“I’m not--” Kili starts, and then apparently thinks better of it and closes his mouth. He frowns down at the book on his lap. He is not quite Kili.
“What did Uncle say?” Fili asks. Perhaps it is better for both of them to think of something else.
Kili shrugs. “I told him you were exhausted,” he says. “He believed me. Mama, too.”
“Well, then,” Fili says. “There is no harm.”
But looking at his brother, he is not quite sure that is true.
Things change, after that. It takes Fili some weeks to understand quite what it is that has happened, but at last, he is able to pin it down. Kili no longer races into everything with a whoop and a cry for Fili to follow. He is quiet, cautious. At times he starts to speak and then stops, as if holding himself back. He twitches, as he did that first night after his seizure, as though he is uncomfortable in his own skin. And he is unhappy.
This last is what brings Fili to act. Kili has been many things in his life, but he has never been unhappy, not for very long. It tears at Fili’s heart to see him thus. And, if he is honest with himself, he is unhappy, too. He does not like this new, cautious behaviour of Kili’s. He does not like to see the wildness gone, though he has cursed it at times in the past. Kili does not seem more mature, more thoughtful. He seems diminished.
He does not know how to approach it, and this is why it takes their mother’s intervention to move him to action. She waits until Kili is outside cleaning his boots on the step, and then turns to him with a serious expression.
“Have you fought with your brother?” she asks.
Fili stares at her in surprise. “No,” he says. “Has he -- did he tell you that?”
“No,” their mother replies. “But I can think of no other reason for him to be so -- quiet.”
“At least he is not throwing himself into danger at every turn,” Thorin says. He is seated by the fireside, smoking. “Perhaps he is finally learning some common sense.”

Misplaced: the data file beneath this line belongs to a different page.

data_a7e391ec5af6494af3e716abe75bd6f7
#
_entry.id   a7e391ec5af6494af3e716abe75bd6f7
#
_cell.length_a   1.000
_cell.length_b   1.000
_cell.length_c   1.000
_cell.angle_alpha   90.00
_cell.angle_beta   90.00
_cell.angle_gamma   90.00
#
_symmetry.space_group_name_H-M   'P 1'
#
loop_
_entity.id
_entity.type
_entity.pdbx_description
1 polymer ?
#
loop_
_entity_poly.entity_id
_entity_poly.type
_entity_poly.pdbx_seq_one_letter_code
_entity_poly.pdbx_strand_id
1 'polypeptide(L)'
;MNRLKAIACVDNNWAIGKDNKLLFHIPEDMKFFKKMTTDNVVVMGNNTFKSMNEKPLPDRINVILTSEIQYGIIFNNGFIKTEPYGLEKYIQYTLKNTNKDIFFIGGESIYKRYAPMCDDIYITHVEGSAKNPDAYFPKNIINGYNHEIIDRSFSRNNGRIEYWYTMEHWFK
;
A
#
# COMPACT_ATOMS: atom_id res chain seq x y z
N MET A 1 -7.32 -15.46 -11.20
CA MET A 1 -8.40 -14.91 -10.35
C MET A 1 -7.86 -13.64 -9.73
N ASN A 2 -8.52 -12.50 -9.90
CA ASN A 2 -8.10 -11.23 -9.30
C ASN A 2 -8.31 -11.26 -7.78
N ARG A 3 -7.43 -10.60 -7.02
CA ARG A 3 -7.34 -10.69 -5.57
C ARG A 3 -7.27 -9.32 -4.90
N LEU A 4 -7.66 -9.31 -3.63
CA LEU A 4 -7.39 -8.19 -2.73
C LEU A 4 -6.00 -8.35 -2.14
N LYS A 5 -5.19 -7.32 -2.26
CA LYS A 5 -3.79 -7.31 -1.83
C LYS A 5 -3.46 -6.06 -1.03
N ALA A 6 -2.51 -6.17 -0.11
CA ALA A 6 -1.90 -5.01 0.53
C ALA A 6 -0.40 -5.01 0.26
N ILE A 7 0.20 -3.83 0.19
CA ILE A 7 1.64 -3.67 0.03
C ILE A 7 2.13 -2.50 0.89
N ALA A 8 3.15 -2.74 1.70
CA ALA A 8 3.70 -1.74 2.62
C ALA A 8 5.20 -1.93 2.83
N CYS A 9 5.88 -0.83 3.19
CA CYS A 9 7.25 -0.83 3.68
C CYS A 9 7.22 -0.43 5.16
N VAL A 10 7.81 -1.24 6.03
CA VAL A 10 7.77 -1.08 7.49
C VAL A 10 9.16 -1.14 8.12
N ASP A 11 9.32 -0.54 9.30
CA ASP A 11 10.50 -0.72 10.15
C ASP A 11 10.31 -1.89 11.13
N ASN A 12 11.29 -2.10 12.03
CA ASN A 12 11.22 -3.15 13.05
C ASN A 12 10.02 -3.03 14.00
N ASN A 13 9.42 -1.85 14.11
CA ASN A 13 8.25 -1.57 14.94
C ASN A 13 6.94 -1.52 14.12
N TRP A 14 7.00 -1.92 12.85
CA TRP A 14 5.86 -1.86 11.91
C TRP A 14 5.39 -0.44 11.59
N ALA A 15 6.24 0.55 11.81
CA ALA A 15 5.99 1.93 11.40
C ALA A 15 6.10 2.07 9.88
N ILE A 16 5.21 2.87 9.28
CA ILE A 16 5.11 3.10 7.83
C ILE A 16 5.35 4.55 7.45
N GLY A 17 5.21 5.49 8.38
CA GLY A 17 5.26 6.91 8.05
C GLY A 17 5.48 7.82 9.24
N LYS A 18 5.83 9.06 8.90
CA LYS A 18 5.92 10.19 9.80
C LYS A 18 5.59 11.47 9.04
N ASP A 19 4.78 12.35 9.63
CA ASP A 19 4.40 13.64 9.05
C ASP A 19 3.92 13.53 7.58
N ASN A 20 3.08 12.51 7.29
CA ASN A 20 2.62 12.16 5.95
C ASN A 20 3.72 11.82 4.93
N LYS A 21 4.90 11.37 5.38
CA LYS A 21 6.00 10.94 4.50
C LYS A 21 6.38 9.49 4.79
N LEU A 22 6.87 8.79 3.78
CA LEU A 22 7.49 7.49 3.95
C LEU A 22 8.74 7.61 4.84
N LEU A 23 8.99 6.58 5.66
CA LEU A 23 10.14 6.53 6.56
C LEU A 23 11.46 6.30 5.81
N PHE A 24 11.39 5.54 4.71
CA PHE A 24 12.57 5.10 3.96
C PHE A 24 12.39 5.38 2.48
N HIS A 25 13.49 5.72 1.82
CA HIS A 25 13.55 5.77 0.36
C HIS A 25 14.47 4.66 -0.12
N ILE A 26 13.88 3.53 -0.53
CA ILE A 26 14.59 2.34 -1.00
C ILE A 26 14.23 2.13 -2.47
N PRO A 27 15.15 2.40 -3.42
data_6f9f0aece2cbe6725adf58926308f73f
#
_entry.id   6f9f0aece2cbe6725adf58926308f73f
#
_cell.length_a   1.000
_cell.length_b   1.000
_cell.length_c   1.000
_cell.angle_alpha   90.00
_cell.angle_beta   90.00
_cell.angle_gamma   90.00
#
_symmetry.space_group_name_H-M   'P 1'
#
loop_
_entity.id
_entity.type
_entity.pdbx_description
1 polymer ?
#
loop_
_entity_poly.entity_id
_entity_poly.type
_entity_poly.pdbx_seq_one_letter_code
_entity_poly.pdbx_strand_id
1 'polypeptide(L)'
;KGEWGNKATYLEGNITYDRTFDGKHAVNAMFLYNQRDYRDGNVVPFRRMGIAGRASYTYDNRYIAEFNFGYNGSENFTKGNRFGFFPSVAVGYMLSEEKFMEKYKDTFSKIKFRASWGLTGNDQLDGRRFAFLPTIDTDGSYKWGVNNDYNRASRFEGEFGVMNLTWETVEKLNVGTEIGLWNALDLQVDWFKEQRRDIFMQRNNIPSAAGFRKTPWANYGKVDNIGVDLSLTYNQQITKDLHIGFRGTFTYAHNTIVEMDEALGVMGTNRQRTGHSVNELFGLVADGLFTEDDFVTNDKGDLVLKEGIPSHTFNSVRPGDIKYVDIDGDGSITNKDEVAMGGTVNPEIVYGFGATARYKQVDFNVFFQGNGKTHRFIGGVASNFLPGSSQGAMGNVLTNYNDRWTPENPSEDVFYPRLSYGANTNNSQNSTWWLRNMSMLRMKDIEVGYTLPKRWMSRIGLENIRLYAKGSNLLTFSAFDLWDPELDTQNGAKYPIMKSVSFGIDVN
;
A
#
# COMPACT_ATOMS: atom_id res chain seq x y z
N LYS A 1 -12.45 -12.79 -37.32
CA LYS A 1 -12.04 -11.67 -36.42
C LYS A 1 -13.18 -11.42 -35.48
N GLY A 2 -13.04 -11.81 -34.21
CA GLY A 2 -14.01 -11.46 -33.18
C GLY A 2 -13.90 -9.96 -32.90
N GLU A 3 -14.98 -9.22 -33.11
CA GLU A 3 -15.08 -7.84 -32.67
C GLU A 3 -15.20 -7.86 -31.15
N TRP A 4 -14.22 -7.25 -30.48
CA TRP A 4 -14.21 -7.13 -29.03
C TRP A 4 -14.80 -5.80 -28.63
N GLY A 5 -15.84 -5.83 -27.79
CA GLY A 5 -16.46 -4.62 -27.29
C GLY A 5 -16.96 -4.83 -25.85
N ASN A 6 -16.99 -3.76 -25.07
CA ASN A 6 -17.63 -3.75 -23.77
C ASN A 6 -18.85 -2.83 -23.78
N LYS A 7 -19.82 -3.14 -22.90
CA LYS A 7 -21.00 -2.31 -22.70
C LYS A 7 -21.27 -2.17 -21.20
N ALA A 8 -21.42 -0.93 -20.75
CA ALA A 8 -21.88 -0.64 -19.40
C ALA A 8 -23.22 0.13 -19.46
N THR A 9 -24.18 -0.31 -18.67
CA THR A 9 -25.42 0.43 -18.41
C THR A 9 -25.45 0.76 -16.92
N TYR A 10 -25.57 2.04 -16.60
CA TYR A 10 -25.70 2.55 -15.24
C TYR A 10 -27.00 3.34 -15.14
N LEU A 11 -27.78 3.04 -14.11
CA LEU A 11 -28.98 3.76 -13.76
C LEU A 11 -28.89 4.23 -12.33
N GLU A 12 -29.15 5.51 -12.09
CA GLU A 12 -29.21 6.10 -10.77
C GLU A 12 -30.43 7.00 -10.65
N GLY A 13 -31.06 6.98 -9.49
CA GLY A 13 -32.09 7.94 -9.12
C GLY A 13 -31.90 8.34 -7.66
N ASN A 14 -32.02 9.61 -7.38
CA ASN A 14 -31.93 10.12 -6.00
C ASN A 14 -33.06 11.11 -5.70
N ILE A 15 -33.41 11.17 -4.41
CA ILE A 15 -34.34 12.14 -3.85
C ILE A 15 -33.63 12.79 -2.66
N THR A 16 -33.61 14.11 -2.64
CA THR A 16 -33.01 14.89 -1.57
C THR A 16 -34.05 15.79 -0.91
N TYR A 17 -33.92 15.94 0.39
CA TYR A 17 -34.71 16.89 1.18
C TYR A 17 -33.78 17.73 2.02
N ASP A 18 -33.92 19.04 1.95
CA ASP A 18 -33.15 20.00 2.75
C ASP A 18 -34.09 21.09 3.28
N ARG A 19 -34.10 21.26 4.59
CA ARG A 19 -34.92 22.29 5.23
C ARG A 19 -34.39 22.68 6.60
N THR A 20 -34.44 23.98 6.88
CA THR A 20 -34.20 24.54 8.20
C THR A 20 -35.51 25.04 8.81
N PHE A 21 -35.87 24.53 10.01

Their mother is silent for a long moment, but she does not look at Thorin. She looks only at Fili. At last, she turns away.
“If this is how he is when he has common sense, then I hope he is ever a harebrained fool,” she says.
Fili does not disagree.
He speaks to Kili the next day. Their lessons are over, and Mr. Dwalin is away, so that their only training is sparring with each other in a field on the edge of the forest. When they sit to catch their breath, he turns before he can lose his courage.
“Has something happened?” he asks. “Why are you so sad?”
Kili turns to him in surprise. “I’m not sad,” he says. “What do you mean?”
“I mean,” Fili says, and then gestures helplessly. “You are so -- quiet.” He can think of no other word for it, no other word that so well describes everything that Kili has never been before.
Kili opens his mouth as if he intends to argue, but he does not speak. He would have done, before. Now he is not quite Kili, and he stays silent.
“The seizure,” Fili says, “I thought I made you better but perhaps -- do you still have headaches?”
Kili only stares at him. “I’d forgotten,” he says at last. “I’d forgotten what you looked like.”
Now it is Fili’s turn to stare. “When?” he asks. “I don’t understand what you mean.”
“Last time,” Kili says. “When we were in the woods, and the boar -- I woke up and you were so still. I thought you weren’t breathing. I thought you were dead.”